Saturday, May 21, 2011

'Where are our houses?'


ANGRY residents of Marabastad outside Kroonstad in Free State have accused their premier of not keeping his promises.

Residents say a government delegation led by Premier Ace Magashule visited their area last October and promised to build them new houses.
Magashule had apparently told residents he would demolish their "dilapidated" houses and build them "beautiful houses" in no time.

Premier Ace Magashule 
It is now more than seven months later and the promised four-roomed houses are incomplete and there has been no explanation.

Resident Pule Mokoena said he spoke to Magashule, who informed him that he was going to flatten his house and quickly build him a new one.

"He told us that our lives were going to change. I watched when my seven-roomed house, which my parents had left me, was demolished. Today I am still waiting for the premier to keep his promise," said Mokoena.

His new four-roomed house is just a wall without roofing and Mokoena was forced to build a two-roomed shack where his family of three and furniture are now cramped.

"Magashule is a liar who played with our emotions. I am still waiting for him to explain why my new house is incomplete. I have never lived in a shack before," said Mokoena.

Mokoena's neighbour, Dorcas Mokhema, said she was happy when she saw the premier and his entourage in their township.

Her parent's house is also without roofing.
"I thought that he was going to keep his promise. My bed-ridden mother is living in a shack that might collapse anytime. We have not heard from the government and we want Magashule to finish building our houses," Mokhema said.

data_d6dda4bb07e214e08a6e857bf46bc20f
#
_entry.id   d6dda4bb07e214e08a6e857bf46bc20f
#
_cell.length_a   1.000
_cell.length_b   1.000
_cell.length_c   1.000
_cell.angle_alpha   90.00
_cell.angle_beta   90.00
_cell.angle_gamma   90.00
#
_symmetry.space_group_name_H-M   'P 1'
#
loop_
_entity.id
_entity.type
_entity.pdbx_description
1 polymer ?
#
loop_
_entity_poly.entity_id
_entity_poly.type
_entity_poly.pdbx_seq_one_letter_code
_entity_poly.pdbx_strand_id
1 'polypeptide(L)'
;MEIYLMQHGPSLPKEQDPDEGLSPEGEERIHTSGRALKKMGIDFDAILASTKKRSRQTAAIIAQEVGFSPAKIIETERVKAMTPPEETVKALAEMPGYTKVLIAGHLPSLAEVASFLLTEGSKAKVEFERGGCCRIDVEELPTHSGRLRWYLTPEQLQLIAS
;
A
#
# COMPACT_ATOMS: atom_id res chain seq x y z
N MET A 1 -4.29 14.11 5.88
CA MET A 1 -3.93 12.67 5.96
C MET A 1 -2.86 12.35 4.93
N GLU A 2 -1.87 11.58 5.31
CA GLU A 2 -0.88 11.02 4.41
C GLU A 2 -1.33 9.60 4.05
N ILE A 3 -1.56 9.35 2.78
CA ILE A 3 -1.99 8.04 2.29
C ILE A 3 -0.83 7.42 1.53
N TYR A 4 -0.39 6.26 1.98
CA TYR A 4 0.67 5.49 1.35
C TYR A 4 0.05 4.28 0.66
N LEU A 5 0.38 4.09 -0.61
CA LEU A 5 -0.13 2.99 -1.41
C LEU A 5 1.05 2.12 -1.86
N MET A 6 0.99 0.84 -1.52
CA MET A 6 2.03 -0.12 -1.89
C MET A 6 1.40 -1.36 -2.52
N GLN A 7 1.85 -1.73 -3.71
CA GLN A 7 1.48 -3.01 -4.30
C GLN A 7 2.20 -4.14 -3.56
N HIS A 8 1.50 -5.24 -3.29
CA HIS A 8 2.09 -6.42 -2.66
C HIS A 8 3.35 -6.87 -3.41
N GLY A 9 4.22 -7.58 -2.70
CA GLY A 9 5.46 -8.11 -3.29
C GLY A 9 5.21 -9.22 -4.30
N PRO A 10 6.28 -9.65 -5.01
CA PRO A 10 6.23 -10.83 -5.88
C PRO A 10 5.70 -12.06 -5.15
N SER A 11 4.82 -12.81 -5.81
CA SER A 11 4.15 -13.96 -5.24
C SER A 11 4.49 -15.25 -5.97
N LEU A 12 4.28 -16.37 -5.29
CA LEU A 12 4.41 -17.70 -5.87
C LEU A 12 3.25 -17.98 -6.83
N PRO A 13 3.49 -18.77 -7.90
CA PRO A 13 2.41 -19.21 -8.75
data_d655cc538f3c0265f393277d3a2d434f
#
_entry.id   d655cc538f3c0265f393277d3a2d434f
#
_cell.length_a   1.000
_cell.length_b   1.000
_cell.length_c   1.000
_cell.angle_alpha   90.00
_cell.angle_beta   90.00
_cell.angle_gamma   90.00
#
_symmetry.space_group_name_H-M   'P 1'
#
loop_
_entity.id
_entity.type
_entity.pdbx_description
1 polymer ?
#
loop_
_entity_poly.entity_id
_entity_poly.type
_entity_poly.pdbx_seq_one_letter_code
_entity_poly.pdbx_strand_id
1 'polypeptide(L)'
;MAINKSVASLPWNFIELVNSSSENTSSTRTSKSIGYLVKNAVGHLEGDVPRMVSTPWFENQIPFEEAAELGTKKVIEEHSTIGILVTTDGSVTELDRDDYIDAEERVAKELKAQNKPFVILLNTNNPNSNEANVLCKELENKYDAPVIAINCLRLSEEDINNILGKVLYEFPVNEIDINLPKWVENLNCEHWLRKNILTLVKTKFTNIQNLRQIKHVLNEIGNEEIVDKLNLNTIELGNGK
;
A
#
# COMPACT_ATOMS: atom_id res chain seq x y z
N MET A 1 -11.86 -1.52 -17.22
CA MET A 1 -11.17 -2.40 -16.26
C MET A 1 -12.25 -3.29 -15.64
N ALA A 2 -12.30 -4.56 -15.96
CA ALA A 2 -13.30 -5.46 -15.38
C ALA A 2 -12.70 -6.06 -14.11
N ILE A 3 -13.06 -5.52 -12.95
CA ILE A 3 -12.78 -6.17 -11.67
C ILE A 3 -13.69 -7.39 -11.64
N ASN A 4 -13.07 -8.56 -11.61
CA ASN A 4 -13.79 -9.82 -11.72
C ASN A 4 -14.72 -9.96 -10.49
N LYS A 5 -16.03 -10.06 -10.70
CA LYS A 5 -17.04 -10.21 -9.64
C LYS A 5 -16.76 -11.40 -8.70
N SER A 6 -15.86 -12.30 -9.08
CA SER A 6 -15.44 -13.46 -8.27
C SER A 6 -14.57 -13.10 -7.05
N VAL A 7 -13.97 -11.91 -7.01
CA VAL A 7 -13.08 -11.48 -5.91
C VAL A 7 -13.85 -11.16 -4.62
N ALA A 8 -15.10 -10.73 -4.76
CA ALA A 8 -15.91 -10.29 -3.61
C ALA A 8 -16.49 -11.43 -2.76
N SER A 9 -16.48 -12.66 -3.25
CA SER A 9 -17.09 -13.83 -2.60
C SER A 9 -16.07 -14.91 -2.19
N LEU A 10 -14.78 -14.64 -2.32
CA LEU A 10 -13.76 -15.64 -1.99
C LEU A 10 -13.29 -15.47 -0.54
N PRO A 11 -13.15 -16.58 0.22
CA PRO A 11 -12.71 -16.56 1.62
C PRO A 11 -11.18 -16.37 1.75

During Sowetan's visit to the area some houses were completed but were standing unoccupied.
In other yards only the foundations were dug or foundation slabs poured.

Sello Ntozonke, who lives with his elder brother, said though their house was completed earlier this year, they did not have the keys to the house.

Water, electricity and sewer pipes to their house were not connected.
"We don't know what is delaying to occupation of the house. We can't carry on living in a shack while a house in our yard is unoccupied," he said.

Magashule said they were aware of the problem and attributed the delay to heavy rains in the area as well as a lack of funds.

"We are going to finish the project after the elections. In some houses we were delayed by contractors who were connecting sewer pipes to the houses.

"The contractors did a shabby job. We as government promise that after the elections we will complete the houses," he said.

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